Dear Friends in Christ,
As we read on Easter Sunday, it was in the breaking of the bread that two disciples realized that the stranger they had invited for dinner was Jesus! Up until that moment, he was just some traveler who happened to be in the same direction. As Cleopas and his friend reached their home in Emmaus they invited their traveling companion to join them for dinner. Inviting a stranger to dinner no small thing, but it was that decision that set the stage for their epiphany.
Hospitality is risky business, it involves opening your personal space to others, it means being generous, and it means being vulnerable. These are all reasons why Paul lists hospitality as one of the true marks of a Christian disciple (Romans 12:9-21). Welcome strangers as family takes practice, patience, and the ability to recognize the needs of others.
On Easter, our hospitality was put to the test as we hosted breakfast between services. Would there be enough for everyone to eat? Would we have enough room at the tables? And one circumstance we were not expecting: would we be able to welcome someone experiencing an apparent psychotic episode? And would we be able to balance the safety and comfort of everyone else who sat down to break bread?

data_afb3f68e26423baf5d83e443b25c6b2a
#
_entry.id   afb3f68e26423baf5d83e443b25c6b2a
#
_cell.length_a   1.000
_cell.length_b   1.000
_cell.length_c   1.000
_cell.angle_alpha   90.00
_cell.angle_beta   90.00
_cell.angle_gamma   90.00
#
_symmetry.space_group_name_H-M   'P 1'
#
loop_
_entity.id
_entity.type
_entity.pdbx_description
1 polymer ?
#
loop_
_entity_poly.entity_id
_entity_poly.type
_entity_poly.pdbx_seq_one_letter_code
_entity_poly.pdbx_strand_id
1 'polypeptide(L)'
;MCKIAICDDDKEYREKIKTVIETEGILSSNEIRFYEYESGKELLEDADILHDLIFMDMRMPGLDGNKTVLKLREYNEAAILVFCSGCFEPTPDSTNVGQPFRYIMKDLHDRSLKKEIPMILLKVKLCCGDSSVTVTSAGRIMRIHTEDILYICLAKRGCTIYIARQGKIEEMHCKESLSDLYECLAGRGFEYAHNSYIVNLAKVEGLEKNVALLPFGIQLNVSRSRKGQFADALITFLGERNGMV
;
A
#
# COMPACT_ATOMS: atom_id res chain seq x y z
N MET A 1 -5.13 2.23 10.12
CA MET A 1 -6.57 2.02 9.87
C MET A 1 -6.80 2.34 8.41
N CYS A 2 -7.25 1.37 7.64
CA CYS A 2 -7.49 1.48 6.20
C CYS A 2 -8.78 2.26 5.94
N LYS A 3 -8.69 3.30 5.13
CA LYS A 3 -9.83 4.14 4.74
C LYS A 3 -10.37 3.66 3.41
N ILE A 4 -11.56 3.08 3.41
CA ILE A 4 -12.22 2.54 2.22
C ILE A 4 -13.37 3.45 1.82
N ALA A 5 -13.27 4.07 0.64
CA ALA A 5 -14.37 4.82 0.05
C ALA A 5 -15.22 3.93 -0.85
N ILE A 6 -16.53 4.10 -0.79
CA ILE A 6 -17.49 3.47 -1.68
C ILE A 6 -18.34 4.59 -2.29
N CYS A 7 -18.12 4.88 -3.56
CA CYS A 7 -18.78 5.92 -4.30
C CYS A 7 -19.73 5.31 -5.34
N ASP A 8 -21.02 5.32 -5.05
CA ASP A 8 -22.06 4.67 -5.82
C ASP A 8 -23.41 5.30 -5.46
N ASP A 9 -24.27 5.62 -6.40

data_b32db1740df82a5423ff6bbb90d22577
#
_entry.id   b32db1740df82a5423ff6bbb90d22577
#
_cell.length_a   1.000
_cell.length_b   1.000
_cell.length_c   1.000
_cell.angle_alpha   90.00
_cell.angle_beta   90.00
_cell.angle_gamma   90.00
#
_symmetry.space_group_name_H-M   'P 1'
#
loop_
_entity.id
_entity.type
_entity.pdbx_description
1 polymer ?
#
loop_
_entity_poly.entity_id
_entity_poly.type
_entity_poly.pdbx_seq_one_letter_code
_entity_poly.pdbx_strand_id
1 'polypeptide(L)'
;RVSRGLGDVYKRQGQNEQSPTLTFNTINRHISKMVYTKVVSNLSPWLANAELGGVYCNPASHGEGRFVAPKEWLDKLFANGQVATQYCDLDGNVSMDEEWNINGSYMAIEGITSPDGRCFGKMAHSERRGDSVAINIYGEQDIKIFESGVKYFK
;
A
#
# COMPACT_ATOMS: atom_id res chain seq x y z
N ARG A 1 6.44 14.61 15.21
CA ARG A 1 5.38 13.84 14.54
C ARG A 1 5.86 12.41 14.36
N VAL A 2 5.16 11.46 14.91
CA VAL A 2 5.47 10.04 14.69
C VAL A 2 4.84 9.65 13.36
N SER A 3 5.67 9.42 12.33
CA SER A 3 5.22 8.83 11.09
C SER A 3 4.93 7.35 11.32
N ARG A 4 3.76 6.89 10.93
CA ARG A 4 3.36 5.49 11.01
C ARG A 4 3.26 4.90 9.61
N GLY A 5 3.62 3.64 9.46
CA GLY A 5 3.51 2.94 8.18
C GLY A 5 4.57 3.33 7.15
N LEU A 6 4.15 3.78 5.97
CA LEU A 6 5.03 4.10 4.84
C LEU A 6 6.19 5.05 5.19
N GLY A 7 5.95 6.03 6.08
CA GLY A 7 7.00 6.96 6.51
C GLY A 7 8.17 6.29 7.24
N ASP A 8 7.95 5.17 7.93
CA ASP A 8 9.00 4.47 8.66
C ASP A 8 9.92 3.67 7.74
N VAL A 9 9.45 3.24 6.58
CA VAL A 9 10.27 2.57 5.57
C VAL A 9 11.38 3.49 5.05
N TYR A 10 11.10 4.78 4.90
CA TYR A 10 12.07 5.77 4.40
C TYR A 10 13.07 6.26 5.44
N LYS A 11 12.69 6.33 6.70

Perhaps you noticed that one our guests fit that last category. If you encountered this guest, you may have felt uncomfortable and even a bit threatened. You may have wanted this person to leave, but you may also have felt that doing so might cause more harm than good. Believe me; all of these thoughts crossed my mind. There was one other thought: maybe God had brought this person to us to demonstrate the risky hospitality we read about in the Bible. Maybe this was an opportunity, not a threat. As I said, all of these things crossed my mind as I spoke with and observed our guest.
What I found helpful and comforting is that we have people in our church who have the gifts and training to interact with people in the midst of psychotic episodes and other mental health crises. I spoke with several of them at breakfast, and they offered sound advice on how to establish firm, non-threatening, boundaries for our guest. They also agreed to help maintain those boundaries and strike a balance of comfort and safety. Their approach was grounded in kindness, compassion, and a concern for the wellbeing of all—the very essence of Christian hospitality. It was an epiphany all its own.
If this story strikes a chord in your heart, please consider joining me and others from the FPCPA family at the Mental Health First Aid training in August. God brings many people to our doors—some of them with delicate needs, and all of them seeking comfort in the house of the Lord. Together we can make our church home a space of welcome, comfort, and safety for all.